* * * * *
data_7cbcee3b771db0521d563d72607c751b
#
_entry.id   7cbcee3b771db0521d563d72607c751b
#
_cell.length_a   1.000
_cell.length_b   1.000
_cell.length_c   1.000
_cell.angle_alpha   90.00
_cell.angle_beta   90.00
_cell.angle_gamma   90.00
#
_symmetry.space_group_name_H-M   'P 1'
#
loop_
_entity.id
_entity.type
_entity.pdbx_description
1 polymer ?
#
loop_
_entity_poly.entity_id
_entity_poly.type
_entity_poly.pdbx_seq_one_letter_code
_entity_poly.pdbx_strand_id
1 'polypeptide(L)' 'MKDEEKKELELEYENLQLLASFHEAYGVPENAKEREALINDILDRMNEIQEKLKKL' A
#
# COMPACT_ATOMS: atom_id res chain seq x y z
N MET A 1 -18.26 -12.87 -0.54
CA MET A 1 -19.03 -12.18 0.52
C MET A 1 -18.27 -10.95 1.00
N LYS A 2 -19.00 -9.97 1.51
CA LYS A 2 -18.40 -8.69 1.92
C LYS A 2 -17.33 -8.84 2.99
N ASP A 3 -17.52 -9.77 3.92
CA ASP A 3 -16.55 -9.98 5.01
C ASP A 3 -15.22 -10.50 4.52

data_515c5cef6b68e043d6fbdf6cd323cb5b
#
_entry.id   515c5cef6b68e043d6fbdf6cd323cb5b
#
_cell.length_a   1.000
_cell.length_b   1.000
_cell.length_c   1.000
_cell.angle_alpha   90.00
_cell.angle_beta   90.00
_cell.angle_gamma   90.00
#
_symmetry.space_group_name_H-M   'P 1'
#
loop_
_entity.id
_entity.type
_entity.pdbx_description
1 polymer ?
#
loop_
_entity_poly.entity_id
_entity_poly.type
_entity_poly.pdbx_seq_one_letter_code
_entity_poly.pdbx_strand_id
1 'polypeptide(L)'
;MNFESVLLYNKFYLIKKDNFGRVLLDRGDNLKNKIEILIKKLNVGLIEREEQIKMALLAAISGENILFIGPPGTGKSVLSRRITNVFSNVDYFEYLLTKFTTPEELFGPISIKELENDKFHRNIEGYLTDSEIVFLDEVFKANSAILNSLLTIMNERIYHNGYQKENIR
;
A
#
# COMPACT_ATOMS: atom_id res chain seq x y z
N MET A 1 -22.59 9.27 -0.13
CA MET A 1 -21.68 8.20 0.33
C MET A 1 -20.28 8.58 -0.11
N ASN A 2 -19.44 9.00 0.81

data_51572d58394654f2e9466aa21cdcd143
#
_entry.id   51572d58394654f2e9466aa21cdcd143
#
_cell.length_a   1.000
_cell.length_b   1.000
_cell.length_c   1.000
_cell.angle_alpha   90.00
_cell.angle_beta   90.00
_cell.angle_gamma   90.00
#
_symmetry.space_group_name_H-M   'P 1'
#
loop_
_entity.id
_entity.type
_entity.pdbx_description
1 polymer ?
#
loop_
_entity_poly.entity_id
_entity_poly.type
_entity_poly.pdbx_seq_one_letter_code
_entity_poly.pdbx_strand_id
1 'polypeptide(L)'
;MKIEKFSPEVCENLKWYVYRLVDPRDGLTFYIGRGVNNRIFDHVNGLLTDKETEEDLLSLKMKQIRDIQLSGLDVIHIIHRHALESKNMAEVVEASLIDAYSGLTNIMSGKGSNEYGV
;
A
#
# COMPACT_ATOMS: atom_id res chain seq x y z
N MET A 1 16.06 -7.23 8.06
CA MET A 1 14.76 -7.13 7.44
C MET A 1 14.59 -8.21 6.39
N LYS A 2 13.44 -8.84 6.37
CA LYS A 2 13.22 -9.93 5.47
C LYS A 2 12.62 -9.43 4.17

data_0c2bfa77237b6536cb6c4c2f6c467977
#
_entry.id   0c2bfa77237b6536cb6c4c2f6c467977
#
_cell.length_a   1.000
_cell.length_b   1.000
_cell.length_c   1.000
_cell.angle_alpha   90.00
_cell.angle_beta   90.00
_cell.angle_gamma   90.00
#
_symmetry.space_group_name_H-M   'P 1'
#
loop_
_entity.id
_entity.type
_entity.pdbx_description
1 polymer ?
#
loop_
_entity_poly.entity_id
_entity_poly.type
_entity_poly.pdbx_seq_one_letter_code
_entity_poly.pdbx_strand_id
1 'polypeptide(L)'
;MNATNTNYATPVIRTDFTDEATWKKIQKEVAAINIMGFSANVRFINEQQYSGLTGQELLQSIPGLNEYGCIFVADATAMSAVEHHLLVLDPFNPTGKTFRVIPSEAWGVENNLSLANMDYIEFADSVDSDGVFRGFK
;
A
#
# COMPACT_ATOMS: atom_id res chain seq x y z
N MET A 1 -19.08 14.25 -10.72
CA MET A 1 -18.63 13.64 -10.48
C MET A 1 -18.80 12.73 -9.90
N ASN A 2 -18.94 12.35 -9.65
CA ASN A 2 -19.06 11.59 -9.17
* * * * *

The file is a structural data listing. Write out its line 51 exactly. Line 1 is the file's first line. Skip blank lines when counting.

_entity.id